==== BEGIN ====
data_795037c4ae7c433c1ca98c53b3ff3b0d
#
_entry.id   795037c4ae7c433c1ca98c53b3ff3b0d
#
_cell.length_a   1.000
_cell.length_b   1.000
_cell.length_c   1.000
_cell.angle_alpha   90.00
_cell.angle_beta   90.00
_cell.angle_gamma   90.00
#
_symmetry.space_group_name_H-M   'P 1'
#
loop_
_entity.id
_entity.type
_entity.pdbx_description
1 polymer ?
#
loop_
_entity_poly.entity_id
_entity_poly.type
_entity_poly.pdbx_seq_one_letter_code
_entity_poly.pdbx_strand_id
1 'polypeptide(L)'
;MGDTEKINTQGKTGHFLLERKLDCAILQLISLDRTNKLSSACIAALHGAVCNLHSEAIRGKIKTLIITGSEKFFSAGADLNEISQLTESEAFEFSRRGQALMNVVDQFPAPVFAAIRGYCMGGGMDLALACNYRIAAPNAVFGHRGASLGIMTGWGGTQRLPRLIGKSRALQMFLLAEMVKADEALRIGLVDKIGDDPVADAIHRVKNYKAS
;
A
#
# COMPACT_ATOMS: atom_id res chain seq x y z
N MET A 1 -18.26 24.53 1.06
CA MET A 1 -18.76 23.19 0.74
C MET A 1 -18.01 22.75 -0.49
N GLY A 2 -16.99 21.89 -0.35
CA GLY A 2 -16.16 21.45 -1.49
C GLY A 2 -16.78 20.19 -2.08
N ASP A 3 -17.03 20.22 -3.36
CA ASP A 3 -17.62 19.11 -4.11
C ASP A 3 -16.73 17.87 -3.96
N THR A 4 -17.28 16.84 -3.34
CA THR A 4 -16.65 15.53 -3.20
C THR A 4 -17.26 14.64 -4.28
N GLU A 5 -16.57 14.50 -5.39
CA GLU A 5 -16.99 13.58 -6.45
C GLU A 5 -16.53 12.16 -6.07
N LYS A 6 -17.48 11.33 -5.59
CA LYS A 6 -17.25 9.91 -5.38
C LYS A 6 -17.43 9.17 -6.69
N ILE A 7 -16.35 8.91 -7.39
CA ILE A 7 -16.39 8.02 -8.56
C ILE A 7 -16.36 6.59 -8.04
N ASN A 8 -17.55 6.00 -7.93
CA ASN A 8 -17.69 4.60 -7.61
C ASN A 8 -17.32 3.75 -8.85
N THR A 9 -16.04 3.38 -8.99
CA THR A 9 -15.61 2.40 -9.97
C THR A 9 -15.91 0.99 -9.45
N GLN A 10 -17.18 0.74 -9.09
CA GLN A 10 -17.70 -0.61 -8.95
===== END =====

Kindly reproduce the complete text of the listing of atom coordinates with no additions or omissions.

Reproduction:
data_795037c4ae7c433c1ca98c53b3ff3b0d
#
_entry.id   795037c4ae7c433c1ca98c53b3ff3b0d
#
_cell.length_a   1.000
_cell.length_b   1.000
_cell.length_c   1.000
_cell.angle_alpha   90.00
_cell.angle_beta   90.00
_cell.angle_gamma   90.00
#
_symmetry.space_group_name_H-M   'P 1'
#
loop_
_entity.id
_entity.type
_entity.pdbx_description
1 polymer ?
#
loop_
_entity_poly.entity_id
_entity_poly.type
_entity_poly.pdbx_seq_one_letter_code
_entity_poly.pdbx_strand_id
1 'polypeptide(L)'
;MGDTEKINTQGKTGHFLLERKLDCAILQLISLDRTNKLSSACIAALHGAVCNLHSEAIRGKIKTLIITGSEKFFSAGADLNEISQLTESEAFEFSRRGQALMNVVDQFPAPVFAAIRGYCMGGGMDLALACNYRIAAPNAVFGHRGASLGIMTGWGGTQRLPRLIGKSRALQMFLLAEMVKADEALRIGLVDKIGDDPVADAIHRVKNYKAS
;
A
#
# COMPACT_ATOMS: atom_id res chain seq x y z
N MET A 1 -18.26 24.53 1.06
CA MET A 1 -18.76 23.19 0.74
C MET A 1 -18.01 22.75 -0.49
N GLY A 2 -16.99 21.89 -0.35
CA GLY A 2 -16.16 21.45 -1.49
C GLY A 2 -16.78 20.19 -2.08
N ASP A 3 -17.03 20.22 -3.36
CA ASP A 3 -17.62 19.11 -4.11
C ASP A 3 -16.73 17.87 -3.96
N THR A 4 -17.28 16.84 -3.34
CA THR A 4 -16.65 15.53 -3.20
C THR A 4 -17.26 14.64 -4.28
N GLU A 5 -16.57 14.50 -5.39
CA GLU A 5 -16.99 13.58 -6.45
C GLU A 5 -16.53 12.16 -6.07
N LYS A 6 -17.48 11.33 -5.59
CA LYS A 6 -17.25 9.91 -5.38
C LYS A 6 -17.43 9.17 -6.69
N ILE A 7 -16.35 8.91 -7.39
CA ILE A 7 -16.39 8.02 -8.56
C ILE A 7 -16.36 6.59 -8.04
N ASN A 8 -17.55 6.00 -7.93
CA ASN A 8 -17.69 4.60 -7.61
C ASN A 8 -17.32 3.75 -8.85
N THR A 9 -16.04 3.38 -8.99
CA THR A 9 -15.61 2.40 -9.97
C THR A 9 -15.91 0.99 -9.45
N GLN A 10 -17.18 0.74 -9.09
CA GLN A 10 -17.70 -0.61 -8.95